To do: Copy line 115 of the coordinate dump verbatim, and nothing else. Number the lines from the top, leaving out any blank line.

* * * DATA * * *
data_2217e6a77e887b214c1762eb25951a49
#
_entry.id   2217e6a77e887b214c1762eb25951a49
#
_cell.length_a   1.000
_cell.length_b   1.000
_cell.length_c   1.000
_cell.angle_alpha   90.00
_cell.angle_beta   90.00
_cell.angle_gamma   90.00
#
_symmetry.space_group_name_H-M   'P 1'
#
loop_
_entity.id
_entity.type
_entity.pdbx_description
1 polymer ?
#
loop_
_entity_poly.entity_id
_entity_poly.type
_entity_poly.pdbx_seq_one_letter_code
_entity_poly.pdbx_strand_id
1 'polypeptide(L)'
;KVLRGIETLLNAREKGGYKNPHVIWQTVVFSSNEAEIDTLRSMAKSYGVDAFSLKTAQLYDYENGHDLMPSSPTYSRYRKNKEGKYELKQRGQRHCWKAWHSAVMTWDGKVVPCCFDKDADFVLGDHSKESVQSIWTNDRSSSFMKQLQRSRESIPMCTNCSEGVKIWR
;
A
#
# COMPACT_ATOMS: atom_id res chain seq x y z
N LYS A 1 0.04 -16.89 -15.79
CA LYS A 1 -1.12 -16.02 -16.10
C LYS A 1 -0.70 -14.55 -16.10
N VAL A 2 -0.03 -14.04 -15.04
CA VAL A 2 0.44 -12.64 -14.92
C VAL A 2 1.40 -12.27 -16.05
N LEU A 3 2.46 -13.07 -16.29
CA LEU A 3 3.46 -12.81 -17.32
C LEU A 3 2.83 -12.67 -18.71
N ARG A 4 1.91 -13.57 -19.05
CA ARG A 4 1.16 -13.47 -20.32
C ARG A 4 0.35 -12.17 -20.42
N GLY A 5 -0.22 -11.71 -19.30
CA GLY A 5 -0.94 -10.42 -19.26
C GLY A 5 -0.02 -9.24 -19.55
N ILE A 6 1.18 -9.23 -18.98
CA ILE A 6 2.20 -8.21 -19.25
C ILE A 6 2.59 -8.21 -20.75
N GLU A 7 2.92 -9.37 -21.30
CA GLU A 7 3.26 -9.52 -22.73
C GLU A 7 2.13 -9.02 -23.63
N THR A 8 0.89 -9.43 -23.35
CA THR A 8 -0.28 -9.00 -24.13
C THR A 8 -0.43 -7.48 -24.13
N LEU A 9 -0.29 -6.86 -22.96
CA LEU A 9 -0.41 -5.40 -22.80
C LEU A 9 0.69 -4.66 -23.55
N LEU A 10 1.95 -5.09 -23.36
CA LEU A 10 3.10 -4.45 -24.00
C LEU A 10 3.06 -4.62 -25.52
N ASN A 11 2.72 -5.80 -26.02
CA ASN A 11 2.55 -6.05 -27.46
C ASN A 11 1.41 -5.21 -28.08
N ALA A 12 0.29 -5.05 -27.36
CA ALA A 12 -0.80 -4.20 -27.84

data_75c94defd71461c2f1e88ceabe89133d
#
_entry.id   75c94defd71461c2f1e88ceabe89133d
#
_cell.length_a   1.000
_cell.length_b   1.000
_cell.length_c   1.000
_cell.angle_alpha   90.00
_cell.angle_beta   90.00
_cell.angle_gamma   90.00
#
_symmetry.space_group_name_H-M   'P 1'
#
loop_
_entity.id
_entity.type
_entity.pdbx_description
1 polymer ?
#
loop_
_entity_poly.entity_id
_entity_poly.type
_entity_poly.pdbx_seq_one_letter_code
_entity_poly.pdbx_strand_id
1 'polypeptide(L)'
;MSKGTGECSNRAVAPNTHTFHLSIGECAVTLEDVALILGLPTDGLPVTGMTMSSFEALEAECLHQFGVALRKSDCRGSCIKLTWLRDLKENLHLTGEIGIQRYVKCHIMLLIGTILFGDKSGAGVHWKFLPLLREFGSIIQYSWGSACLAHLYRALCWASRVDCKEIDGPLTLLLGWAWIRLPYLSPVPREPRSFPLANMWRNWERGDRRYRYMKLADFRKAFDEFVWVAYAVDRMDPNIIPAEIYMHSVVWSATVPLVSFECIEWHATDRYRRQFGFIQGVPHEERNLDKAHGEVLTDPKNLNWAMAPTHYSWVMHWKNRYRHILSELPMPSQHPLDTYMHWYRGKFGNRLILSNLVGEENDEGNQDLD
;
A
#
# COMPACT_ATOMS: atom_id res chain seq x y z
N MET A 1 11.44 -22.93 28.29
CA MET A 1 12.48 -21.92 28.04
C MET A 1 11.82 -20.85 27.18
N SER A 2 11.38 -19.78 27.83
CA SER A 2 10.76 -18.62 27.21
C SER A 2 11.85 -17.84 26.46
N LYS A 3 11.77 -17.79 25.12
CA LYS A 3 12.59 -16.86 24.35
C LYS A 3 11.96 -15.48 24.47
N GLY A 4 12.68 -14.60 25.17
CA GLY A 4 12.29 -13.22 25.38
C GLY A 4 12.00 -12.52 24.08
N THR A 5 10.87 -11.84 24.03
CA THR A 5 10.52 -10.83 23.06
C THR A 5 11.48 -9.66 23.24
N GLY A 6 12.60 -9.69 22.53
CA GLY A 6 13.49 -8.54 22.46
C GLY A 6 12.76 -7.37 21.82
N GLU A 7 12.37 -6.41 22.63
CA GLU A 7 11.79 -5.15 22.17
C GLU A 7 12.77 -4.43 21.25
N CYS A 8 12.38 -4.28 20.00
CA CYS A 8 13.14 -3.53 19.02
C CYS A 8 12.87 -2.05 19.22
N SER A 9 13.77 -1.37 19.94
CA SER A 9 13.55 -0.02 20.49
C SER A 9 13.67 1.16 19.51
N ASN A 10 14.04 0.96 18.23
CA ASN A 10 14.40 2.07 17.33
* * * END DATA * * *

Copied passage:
CA GLU A 7 11.79 -5.15 22.17